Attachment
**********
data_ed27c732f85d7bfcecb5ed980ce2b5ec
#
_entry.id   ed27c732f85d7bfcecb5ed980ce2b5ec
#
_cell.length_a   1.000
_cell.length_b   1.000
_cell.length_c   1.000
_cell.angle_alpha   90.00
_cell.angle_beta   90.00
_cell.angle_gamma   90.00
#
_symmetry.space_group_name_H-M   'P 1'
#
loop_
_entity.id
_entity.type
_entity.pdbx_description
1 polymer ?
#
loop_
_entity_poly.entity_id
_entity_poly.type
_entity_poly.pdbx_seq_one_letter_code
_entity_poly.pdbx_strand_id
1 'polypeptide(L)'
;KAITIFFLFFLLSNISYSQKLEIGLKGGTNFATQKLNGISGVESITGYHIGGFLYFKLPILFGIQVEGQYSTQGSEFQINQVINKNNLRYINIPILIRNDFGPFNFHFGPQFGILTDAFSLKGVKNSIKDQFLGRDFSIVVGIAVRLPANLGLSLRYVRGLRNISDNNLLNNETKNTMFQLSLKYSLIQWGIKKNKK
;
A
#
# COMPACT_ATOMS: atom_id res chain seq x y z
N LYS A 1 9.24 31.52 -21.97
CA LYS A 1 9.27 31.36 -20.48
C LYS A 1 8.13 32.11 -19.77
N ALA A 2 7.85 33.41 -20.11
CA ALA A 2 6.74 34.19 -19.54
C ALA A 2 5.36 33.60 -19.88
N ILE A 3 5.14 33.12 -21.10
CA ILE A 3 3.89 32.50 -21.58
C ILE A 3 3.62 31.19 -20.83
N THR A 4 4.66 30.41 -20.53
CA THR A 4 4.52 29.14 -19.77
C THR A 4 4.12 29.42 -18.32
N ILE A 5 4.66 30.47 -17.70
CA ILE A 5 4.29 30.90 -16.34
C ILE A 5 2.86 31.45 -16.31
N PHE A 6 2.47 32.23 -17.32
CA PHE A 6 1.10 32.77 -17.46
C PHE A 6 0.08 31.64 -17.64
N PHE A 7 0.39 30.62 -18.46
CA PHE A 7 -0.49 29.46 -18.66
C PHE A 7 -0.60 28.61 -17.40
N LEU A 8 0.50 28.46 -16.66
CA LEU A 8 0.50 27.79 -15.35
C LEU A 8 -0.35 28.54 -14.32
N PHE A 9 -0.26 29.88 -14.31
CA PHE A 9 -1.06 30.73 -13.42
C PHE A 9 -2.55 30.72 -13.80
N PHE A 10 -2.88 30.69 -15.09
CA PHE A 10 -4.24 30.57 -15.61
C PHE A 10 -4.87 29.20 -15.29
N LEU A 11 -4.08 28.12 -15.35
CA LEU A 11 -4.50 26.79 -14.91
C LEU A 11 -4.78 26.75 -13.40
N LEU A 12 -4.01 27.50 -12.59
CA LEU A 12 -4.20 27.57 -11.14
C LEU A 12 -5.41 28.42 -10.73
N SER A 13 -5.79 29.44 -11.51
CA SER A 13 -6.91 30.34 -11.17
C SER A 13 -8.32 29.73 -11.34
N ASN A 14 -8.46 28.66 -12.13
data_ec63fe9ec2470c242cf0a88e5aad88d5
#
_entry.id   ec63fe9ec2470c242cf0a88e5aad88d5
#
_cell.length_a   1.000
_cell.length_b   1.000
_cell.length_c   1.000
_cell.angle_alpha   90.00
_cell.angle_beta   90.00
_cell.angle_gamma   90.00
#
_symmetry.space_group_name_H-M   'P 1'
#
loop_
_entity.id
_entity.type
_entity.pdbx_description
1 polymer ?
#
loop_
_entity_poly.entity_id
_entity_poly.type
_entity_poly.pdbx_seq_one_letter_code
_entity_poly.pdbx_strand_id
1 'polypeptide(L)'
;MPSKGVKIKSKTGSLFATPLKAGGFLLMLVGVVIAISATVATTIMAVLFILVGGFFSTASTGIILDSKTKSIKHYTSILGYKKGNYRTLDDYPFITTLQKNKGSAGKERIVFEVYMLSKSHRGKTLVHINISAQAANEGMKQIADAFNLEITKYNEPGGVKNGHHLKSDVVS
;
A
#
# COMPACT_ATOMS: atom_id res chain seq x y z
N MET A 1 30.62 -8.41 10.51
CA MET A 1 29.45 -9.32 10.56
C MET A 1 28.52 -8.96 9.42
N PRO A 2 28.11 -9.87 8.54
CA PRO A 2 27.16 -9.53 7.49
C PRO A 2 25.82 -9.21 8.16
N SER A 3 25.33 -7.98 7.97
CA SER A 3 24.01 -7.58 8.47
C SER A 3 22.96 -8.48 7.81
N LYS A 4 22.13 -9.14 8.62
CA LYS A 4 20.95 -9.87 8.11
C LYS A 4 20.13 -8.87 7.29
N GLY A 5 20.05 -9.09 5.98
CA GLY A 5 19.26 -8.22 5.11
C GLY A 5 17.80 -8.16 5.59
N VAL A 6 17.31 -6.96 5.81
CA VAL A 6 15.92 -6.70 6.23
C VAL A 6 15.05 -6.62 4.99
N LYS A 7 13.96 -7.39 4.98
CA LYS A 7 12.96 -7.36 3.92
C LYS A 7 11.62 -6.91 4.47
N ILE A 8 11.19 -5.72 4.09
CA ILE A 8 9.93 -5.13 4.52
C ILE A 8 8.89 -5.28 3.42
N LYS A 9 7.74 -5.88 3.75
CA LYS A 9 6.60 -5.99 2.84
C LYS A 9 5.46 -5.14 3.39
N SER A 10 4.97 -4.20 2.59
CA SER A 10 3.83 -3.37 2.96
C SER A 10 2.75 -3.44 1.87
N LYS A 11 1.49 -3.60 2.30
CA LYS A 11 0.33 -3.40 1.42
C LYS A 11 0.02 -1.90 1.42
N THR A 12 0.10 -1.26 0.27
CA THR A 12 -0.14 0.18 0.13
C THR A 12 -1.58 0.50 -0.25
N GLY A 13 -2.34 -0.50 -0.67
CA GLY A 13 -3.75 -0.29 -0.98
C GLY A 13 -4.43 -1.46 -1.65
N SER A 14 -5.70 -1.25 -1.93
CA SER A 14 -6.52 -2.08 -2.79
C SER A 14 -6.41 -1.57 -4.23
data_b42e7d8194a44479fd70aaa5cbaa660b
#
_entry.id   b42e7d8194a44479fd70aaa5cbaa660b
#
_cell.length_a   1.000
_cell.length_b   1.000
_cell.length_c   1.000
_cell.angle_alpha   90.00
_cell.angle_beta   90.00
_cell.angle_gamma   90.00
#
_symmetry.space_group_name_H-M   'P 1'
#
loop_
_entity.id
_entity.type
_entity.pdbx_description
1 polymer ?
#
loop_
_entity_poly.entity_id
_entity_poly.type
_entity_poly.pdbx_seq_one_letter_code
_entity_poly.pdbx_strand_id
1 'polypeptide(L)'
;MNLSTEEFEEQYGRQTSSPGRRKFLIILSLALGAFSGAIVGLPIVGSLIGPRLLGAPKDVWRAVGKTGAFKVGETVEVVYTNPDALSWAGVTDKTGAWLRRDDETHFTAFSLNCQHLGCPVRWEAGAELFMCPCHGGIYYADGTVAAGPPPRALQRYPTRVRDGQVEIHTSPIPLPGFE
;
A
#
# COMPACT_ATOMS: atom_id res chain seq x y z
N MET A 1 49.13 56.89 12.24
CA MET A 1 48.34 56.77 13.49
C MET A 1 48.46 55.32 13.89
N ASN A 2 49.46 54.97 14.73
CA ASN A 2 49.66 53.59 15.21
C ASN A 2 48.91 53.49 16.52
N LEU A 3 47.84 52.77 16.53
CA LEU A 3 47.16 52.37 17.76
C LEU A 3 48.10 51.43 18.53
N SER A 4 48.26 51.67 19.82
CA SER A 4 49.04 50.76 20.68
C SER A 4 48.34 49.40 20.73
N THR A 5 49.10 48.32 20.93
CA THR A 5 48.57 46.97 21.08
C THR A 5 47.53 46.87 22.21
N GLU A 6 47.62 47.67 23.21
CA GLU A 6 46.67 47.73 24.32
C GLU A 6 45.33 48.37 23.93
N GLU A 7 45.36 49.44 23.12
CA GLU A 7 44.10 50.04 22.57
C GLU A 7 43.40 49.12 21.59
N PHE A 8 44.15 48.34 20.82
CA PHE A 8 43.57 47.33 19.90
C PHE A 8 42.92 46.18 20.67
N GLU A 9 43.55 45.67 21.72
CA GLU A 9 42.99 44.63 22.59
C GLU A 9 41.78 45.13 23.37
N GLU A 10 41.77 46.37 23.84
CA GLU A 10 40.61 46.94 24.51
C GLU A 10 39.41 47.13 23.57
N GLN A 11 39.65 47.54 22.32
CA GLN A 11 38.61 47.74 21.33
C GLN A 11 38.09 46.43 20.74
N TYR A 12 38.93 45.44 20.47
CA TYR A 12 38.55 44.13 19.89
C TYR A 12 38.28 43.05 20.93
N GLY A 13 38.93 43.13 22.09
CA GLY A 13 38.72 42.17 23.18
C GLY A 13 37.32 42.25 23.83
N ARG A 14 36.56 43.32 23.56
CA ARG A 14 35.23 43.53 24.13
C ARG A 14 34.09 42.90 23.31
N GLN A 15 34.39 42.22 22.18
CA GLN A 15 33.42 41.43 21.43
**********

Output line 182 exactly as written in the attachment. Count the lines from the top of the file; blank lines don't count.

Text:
N SER A 4 48.26 51.67 19.82